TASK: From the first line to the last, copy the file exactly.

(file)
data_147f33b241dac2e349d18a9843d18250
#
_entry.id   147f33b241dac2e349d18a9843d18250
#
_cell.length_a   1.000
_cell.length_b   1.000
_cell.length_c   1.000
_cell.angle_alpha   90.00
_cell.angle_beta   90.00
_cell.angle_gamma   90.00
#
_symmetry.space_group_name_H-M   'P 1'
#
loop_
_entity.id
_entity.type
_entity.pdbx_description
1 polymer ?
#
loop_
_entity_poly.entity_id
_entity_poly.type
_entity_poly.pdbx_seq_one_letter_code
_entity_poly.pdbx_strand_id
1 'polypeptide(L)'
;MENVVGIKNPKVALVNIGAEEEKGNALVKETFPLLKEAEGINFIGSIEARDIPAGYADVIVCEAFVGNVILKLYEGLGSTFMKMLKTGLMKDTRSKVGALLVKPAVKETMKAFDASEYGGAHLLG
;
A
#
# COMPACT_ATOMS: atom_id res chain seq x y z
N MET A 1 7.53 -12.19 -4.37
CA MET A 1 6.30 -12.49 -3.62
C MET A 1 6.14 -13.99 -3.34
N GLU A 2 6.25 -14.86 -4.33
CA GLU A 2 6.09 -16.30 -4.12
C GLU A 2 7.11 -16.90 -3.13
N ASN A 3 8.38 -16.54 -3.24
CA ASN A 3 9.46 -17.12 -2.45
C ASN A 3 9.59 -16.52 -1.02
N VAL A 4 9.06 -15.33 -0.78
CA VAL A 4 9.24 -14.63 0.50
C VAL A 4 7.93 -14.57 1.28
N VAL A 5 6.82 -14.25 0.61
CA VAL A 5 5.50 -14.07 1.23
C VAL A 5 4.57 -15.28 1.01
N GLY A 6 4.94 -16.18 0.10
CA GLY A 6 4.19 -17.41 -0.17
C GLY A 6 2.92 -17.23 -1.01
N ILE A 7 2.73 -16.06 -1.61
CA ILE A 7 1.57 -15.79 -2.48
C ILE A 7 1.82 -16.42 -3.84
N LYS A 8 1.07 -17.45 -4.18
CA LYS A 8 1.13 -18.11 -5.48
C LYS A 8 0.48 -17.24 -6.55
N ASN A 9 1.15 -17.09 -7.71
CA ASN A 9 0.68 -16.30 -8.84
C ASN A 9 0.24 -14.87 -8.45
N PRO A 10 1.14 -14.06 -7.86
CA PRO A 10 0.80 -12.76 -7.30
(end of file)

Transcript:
data_147f33b241dac2e349d18a9843d18250
#
_entry.id   147f33b241dac2e349d18a9843d18250
#
_cell.length_a   1.000
_cell.length_b   1.000
_cell.length_c   1.000
_cell.angle_alpha   90.00
_cell.angle_beta   90.00
_cell.angle_gamma   90.00
#
_symmetry.space_group_name_H-M   'P 1'
#
loop_
_entity.id
_entity.type
_entity.pdbx_description
1 polymer ?
#
loop_
_entity_poly.entity_id
_entity_poly.type
_entity_poly.pdbx_seq_one_letter_code
_entity_poly.pdbx_strand_id
1 'polypeptide(L)'
;MENVVGIKNPKVALVNIGAEEEKGNALVKETFPLLKEAEGINFIGSIEARDIPAGYADVIVCEAFVGNVILKLYEGLGSTFMKMLKTGLMKDTRSKVGALLVKPAVKETMKAFDASEYGGAHLLG
;
A
#
# COMPACT_ATOMS: atom_id res chain seq x y z
N MET A 1 7.53 -12.19 -4.37
CA MET A 1 6.30 -12.49 -3.62
C MET A 1 6.14 -13.99 -3.34
N GLU A 2 6.25 -14.86 -4.33
CA GLU A 2 6.09 -16.30 -4.12
C GLU A 2 7.11 -16.90 -3.13
N ASN A 3 8.38 -16.54 -3.24
CA ASN A 3 9.46 -17.12 -2.45
C ASN A 3 9.59 -16.52 -1.02
N VAL A 4 9.06 -15.33 -0.78
CA VAL A 4 9.24 -14.63 0.50
C VAL A 4 7.93 -14.57 1.28
N VAL A 5 6.82 -14.25 0.61
CA VAL A 5 5.50 -14.07 1.23
C VAL A 5 4.57 -15.28 1.01
N GLY A 6 4.94 -16.18 0.10
CA GLY A 6 4.19 -17.41 -0.17
C GLY A 6 2.92 -17.23 -1.01
N ILE A 7 2.73 -16.06 -1.61
CA ILE A 7 1.57 -15.79 -2.48
C ILE A 7 1.82 -16.42 -3.84
N LYS A 8 1.07 -17.45 -4.18
CA LYS A 8 1.13 -18.11 -5.48
C LYS A 8 0.48 -17.24 -6.55
N ASN A 9 1.15 -17.09 -7.71
CA ASN A 9 0.68 -16.30 -8.84
C ASN A 9 0.24 -14.87 -8.45
N PRO A 10 1.14 -14.06 -7.86
CA PRO A 10 0.80 -12.76 -7.30